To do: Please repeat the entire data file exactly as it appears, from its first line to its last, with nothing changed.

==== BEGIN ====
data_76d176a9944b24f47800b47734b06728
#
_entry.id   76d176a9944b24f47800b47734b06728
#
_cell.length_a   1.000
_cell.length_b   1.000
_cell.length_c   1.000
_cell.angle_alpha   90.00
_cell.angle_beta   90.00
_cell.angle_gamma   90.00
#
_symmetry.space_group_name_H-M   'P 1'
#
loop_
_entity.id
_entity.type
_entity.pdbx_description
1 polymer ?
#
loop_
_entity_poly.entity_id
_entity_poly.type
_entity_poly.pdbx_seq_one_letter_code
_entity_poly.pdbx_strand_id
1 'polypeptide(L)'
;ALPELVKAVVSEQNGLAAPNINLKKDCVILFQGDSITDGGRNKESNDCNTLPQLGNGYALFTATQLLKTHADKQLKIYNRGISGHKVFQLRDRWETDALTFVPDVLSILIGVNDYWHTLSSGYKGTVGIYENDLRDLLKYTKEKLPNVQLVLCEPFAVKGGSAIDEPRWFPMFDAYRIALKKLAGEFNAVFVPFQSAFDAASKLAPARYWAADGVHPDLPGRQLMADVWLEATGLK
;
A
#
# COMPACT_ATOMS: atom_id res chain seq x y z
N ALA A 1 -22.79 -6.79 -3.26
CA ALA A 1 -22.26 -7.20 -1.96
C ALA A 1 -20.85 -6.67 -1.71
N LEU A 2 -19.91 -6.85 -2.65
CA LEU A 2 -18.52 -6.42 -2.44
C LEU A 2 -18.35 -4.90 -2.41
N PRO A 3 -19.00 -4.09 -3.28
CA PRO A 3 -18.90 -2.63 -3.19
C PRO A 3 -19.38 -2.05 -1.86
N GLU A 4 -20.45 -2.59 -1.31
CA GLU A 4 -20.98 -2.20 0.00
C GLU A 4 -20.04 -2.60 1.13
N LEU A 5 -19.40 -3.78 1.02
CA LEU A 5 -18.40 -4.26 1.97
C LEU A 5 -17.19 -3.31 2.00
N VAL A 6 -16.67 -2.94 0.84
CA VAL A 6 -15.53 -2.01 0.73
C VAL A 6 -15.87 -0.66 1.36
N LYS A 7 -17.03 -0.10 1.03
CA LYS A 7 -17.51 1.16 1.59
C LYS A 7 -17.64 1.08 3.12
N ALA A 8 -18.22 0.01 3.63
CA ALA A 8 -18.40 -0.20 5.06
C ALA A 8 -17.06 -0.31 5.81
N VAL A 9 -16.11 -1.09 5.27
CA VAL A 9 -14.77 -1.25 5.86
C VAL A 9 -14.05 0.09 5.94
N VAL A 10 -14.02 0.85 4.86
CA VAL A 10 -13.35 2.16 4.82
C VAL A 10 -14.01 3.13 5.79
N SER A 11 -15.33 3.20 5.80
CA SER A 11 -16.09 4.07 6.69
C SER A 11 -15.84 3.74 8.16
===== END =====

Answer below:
data_76d176a9944b24f47800b47734b06728
#
_entry.id   76d176a9944b24f47800b47734b06728
#
_cell.length_a   1.000
_cell.length_b   1.000
_cell.length_c   1.000
_cell.angle_alpha   90.00
_cell.angle_beta   90.00
_cell.angle_gamma   90.00
#
_symmetry.space_group_name_H-M   'P 1'
#
loop_
_entity.id
_entity.type
_entity.pdbx_description
1 polymer ?
#
loop_
_entity_poly.entity_id
_entity_poly.type
_entity_poly.pdbx_seq_one_letter_code
_entity_poly.pdbx_strand_id
1 'polypeptide(L)'
;ALPELVKAVVSEQNGLAAPNINLKKDCVILFQGDSITDGGRNKESNDCNTLPQLGNGYALFTATQLLKTHADKQLKIYNRGISGHKVFQLRDRWETDALTFVPDVLSILIGVNDYWHTLSSGYKGTVGIYENDLRDLLKYTKEKLPNVQLVLCEPFAVKGGSAIDEPRWFPMFDAYRIALKKLAGEFNAVFVPFQSAFDAASKLAPARYWAADGVHPDLPGRQLMADVWLEATGLK
;
A
#
# COMPACT_ATOMS: atom_id res chain seq x y z
N ALA A 1 -22.79 -6.79 -3.26
CA ALA A 1 -22.26 -7.20 -1.96
C ALA A 1 -20.85 -6.67 -1.71
N LEU A 2 -19.91 -6.85 -2.65
CA LEU A 2 -18.52 -6.42 -2.44
C LEU A 2 -18.35 -4.90 -2.41
N PRO A 3 -19.00 -4.09 -3.28
CA PRO A 3 -18.90 -2.63 -3.19
C PRO A 3 -19.38 -2.05 -1.86
N GLU A 4 -20.45 -2.59 -1.31
CA GLU A 4 -20.98 -2.20 0.00
C GLU A 4 -20.04 -2.60 1.13
N LEU A 5 -19.40 -3.78 1.02
CA LEU A 5 -18.40 -4.26 1.97
C LEU A 5 -17.19 -3.31 2.00
N VAL A 6 -16.67 -2.94 0.84
CA VAL A 6 -15.53 -2.01 0.73
C VAL A 6 -15.87 -0.66 1.36
N LYS A 7 -17.03 -0.10 1.03
CA LYS A 7 -17.51 1.16 1.59
C LYS A 7 -17.64 1.08 3.12
N ALA A 8 -18.22 0.01 3.63
CA ALA A 8 -18.40 -0.20 5.06
C ALA A 8 -17.06 -0.31 5.81
N VAL A 9 -16.11 -1.09 5.27
CA VAL A 9 -14.77 -1.25 5.86
C VAL A 9 -14.05 0.09 5.94
N VAL A 10 -14.02 0.85 4.86
CA VAL A 10 -13.35 2.16 4.82
C VAL A 10 -14.01 3.13 5.79
N SER A 11 -15.33 3.20 5.80
CA SER A 11 -16.09 4.07 6.69
C SER A 11 -15.84 3.74 8.16